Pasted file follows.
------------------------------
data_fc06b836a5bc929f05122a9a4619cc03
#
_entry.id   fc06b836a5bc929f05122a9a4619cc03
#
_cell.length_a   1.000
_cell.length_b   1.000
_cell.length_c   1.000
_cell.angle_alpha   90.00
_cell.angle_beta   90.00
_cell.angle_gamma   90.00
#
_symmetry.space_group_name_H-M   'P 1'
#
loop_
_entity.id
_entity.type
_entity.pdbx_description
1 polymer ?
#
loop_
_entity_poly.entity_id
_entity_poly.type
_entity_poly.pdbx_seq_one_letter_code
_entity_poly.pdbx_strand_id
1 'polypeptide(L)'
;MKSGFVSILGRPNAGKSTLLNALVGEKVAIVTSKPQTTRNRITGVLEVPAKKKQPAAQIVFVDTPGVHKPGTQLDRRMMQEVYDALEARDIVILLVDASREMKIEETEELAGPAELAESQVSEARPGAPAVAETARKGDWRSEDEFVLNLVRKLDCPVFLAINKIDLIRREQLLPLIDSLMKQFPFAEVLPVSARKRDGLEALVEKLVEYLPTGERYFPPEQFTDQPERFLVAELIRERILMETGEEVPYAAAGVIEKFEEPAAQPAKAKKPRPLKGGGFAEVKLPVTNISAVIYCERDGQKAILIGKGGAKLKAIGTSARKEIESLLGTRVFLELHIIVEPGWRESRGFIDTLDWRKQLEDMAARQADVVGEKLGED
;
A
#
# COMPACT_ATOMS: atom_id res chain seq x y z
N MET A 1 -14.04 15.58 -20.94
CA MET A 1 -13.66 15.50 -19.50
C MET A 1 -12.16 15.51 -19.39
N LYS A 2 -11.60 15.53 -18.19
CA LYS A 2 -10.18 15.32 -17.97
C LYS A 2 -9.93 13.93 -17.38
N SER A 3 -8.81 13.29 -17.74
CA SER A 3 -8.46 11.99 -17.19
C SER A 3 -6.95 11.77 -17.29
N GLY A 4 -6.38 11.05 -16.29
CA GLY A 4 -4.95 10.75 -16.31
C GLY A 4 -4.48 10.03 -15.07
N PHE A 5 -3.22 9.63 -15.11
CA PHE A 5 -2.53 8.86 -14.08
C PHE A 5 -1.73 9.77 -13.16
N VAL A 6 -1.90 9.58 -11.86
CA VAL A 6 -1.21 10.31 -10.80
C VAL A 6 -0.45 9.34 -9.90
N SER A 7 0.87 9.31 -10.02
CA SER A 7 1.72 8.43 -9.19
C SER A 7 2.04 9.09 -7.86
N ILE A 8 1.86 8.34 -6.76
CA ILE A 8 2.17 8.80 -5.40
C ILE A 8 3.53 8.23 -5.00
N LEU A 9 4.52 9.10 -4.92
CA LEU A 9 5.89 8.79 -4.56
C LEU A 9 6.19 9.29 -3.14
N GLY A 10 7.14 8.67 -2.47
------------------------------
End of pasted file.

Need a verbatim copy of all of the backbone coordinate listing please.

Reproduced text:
data_fc06b836a5bc929f05122a9a4619cc03
#
_entry.id   fc06b836a5bc929f05122a9a4619cc03
#
_cell.length_a   1.000
_cell.length_b   1.000
_cell.length_c   1.000
_cell.angle_alpha   90.00
_cell.angle_beta   90.00
_cell.angle_gamma   90.00
#
_symmetry.space_group_name_H-M   'P 1'
#
loop_
_entity.id
_entity.type
_entity.pdbx_description
1 polymer ?
#
loop_
_entity_poly.entity_id
_entity_poly.type
_entity_poly.pdbx_seq_one_letter_code
_entity_poly.pdbx_strand_id
1 'polypeptide(L)'
;MKSGFVSILGRPNAGKSTLLNALVGEKVAIVTSKPQTTRNRITGVLEVPAKKKQPAAQIVFVDTPGVHKPGTQLDRRMMQEVYDALEARDIVILLVDASREMKIEETEELAGPAELAESQVSEARPGAPAVAETARKGDWRSEDEFVLNLVRKLDCPVFLAINKIDLIRREQLLPLIDSLMKQFPFAEVLPVSARKRDGLEALVEKLVEYLPTGERYFPPEQFTDQPERFLVAELIRERILMETGEEVPYAAAGVIEKFEEPAAQPAKAKKPRPLKGGGFAEVKLPVTNISAVIYCERDGQKAILIGKGGAKLKAIGTSARKEIESLLGTRVFLELHIIVEPGWRESRGFIDTLDWRKQLEDMAARQADVVGEKLGED
;
A
#
# COMPACT_ATOMS: atom_id res chain seq x y z
N MET A 1 -14.04 15.58 -20.94
CA MET A 1 -13.66 15.50 -19.50
C MET A 1 -12.16 15.51 -19.39
N LYS A 2 -11.60 15.53 -18.19
CA LYS A 2 -10.18 15.32 -17.97
C LYS A 2 -9.93 13.93 -17.38
N SER A 3 -8.81 13.29 -17.74
CA SER A 3 -8.46 11.99 -17.19
C SER A 3 -6.95 11.77 -17.29
N GLY A 4 -6.38 11.05 -16.29
CA GLY A 4 -4.95 10.75 -16.31
C GLY A 4 -4.48 10.03 -15.07
N PHE A 5 -3.22 9.63 -15.11
CA PHE A 5 -2.53 8.86 -14.08
C PHE A 5 -1.73 9.77 -13.16
N VAL A 6 -1.90 9.58 -11.86
CA VAL A 6 -1.21 10.31 -10.80
C VAL A 6 -0.45 9.34 -9.90
N SER A 7 0.87 9.31 -10.02
CA SER A 7 1.72 8.43 -9.19
C SER A 7 2.04 9.09 -7.86
N ILE A 8 1.86 8.34 -6.76
CA ILE A 8 2.17 8.80 -5.40
C ILE A 8 3.53 8.23 -5.00
N LEU A 9 4.52 9.10 -4.92
CA LEU A 9 5.89 8.79 -4.56
C LEU A 9 6.19 9.29 -3.14
N GLY A 10 7.14 8.67 -2.47